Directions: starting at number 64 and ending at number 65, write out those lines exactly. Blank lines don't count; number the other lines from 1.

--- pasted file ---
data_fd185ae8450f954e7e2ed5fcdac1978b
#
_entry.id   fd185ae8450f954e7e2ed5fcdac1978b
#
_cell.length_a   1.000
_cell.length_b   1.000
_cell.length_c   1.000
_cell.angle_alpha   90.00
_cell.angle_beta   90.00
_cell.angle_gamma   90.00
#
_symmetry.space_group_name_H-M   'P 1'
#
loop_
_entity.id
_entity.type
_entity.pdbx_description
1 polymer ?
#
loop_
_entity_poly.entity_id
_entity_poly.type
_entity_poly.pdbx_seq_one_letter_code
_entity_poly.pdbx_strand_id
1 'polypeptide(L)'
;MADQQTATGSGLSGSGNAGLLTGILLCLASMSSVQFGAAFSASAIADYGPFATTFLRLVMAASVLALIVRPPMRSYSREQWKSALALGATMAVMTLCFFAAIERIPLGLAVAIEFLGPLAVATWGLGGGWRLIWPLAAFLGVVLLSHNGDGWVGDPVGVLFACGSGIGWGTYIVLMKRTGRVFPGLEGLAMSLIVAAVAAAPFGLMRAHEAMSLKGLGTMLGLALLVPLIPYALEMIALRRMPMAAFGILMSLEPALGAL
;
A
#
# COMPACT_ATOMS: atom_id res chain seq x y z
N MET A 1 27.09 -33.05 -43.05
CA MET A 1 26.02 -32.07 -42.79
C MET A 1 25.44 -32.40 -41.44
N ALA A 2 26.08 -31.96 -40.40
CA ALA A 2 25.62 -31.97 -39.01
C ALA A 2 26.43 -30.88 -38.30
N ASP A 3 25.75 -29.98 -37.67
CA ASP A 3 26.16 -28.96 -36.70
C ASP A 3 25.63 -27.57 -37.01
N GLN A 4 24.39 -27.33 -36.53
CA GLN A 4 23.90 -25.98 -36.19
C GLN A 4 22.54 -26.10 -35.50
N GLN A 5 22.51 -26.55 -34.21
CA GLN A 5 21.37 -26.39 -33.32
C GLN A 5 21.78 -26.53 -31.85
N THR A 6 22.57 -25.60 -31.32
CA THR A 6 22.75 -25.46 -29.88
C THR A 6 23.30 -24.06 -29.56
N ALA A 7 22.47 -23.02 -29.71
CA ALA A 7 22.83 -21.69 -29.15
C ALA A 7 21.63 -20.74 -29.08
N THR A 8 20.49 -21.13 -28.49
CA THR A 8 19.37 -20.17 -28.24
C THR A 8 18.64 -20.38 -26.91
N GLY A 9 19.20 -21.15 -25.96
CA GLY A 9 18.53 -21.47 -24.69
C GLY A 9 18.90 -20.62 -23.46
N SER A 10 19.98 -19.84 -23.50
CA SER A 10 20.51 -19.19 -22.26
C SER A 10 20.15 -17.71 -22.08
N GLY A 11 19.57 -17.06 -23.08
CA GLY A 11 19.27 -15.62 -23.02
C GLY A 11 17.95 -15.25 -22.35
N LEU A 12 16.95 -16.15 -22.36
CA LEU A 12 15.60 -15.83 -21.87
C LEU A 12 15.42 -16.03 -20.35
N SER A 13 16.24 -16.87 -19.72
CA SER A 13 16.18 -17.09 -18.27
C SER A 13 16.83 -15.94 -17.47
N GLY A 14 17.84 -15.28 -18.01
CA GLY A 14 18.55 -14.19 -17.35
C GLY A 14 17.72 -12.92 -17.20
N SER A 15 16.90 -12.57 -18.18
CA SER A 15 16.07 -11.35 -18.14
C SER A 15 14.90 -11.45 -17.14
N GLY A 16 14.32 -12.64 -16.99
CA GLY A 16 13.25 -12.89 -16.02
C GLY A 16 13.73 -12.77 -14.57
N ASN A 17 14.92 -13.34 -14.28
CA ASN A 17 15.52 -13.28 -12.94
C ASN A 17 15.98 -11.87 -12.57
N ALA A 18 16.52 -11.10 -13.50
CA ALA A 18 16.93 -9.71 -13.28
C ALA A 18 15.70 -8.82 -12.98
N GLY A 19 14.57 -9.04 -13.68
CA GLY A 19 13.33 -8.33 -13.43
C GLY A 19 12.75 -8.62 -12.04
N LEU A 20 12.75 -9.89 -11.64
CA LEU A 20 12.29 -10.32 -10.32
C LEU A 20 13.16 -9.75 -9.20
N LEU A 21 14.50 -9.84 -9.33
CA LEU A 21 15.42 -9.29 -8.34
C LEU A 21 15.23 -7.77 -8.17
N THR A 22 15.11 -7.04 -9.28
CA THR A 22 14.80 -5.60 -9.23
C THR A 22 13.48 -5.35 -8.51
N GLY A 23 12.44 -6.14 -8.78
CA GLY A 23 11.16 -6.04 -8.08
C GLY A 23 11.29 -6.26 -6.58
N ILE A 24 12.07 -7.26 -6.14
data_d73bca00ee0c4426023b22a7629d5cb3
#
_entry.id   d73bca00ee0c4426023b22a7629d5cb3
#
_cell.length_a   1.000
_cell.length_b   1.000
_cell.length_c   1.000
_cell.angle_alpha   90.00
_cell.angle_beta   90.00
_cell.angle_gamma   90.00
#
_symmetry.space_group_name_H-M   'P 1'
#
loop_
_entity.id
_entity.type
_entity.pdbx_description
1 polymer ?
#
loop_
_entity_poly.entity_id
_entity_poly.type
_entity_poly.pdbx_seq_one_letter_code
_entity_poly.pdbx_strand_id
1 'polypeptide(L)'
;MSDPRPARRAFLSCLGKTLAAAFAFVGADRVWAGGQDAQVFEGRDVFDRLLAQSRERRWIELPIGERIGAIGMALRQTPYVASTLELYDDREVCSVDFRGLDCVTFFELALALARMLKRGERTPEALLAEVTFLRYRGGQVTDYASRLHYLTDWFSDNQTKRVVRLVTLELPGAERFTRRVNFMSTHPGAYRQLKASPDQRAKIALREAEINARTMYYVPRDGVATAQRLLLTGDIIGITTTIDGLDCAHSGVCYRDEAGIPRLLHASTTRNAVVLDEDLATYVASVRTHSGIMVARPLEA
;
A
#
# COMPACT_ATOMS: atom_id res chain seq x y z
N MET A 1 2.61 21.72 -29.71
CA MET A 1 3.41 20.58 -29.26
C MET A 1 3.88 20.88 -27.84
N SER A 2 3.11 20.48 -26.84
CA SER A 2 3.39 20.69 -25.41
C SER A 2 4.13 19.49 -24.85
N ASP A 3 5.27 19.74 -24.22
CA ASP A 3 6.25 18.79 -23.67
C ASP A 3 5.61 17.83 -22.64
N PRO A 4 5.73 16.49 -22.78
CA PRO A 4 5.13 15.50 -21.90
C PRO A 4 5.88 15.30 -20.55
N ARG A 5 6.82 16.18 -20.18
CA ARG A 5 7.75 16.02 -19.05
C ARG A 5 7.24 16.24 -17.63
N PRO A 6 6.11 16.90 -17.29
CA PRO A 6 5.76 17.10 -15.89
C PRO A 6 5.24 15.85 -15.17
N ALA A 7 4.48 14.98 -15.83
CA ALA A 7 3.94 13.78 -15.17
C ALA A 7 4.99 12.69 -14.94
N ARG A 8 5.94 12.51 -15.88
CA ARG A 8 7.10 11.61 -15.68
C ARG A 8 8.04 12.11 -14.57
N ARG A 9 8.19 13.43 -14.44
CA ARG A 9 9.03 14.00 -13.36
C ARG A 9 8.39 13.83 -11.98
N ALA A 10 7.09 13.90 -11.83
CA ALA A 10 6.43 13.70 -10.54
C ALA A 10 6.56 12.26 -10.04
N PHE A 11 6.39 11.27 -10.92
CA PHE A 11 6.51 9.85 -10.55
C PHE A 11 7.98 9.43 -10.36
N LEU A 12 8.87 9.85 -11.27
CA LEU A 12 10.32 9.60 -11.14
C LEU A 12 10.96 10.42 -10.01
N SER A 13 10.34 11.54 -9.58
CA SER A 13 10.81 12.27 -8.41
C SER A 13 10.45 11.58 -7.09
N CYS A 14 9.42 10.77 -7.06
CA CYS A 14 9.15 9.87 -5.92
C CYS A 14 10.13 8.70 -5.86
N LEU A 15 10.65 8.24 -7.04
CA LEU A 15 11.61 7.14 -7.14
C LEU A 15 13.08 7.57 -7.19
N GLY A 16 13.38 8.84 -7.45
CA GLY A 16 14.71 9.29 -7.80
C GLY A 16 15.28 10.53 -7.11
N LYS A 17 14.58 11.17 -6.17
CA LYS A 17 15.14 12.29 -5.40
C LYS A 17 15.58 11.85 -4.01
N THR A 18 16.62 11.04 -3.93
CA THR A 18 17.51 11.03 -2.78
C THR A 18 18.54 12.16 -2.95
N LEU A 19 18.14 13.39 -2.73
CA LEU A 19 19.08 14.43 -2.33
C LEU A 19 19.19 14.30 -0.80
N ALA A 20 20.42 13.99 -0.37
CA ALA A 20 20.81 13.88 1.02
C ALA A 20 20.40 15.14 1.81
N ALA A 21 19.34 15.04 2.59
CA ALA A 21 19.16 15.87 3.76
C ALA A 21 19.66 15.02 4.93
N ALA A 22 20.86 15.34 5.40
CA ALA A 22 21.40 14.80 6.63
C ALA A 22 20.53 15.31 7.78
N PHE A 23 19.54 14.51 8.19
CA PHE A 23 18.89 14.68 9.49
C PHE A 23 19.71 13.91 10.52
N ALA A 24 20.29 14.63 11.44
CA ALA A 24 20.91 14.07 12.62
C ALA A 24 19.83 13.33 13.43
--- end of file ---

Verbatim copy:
N LEU A 12 16.95 -16.15 -22.36
CA LEU A 12 15.60 -15.83 -21.87